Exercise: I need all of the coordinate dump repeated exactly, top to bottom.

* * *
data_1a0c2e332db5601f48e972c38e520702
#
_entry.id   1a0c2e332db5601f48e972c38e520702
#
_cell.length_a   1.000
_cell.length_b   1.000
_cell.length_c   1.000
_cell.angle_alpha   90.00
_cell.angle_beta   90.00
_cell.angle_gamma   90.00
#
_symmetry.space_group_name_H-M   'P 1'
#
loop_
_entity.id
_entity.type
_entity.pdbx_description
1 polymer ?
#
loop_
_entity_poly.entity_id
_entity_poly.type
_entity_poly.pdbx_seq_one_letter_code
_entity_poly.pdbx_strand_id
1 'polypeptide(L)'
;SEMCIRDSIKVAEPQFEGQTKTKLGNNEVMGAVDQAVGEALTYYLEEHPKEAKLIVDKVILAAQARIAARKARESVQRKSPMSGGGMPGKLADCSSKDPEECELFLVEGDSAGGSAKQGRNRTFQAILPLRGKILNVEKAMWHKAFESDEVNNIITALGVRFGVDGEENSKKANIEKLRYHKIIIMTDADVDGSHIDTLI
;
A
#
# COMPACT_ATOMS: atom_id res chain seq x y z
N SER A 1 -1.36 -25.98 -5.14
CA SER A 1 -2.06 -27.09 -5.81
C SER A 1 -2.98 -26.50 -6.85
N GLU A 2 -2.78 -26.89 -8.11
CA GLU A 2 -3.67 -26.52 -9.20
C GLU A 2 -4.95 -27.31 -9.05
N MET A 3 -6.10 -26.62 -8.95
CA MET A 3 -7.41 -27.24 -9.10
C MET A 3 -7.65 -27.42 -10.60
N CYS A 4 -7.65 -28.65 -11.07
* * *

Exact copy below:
data_1a0c2e332db5601f48e972c38e520702
#
_entry.id   1a0c2e332db5601f48e972c38e520702
#
_cell.length_a   1.000
_cell.length_b   1.000
_cell.length_c   1.000
_cell.angle_alpha   90.00
_cell.angle_beta   90.00
_cell.angle_gamma   90.00
#
_symmetry.space_group_name_H-M   'P 1'
#
loop_
_entity.id
_entity.type
_entity.pdbx_description
1 polymer ?
#
loop_
_entity_poly.entity_id
_entity_poly.type
_entity_poly.pdbx_seq_one_letter_code
_entity_poly.pdbx_strand_id
1 'polypeptide(L)'
;SEMCIRDSIKVAEPQFEGQTKTKLGNNEVMGAVDQAVGEALTYYLEEHPKEAKLIVDKVILAAQARIAARKARESVQRKSPMSGGGMPGKLADCSSKDPEECELFLVEGDSAGGSAKQGRNRTFQAILPLRGKILNVEKAMWHKAFESDEVNNIITALGVRFGVDGEENSKKANIEKLRYHKIIIMTDADVDGSHIDTLI
;
A
#
# COMPACT_ATOMS: atom_id res chain seq x y z
N SER A 1 -1.36 -25.98 -5.14
CA SER A 1 -2.06 -27.09 -5.81
C SER A 1 -2.98 -26.50 -6.85
N GLU A 2 -2.78 -26.89 -8.11
CA GLU A 2 -3.67 -26.52 -9.20
C GLU A 2 -4.95 -27.31 -9.05
N MET A 3 -6.10 -26.62 -8.95
CA MET A 3 -7.41 -27.24 -9.10
C MET A 3 -7.65 -27.42 -10.60
N CYS A 4 -7.65 -28.65 -11.07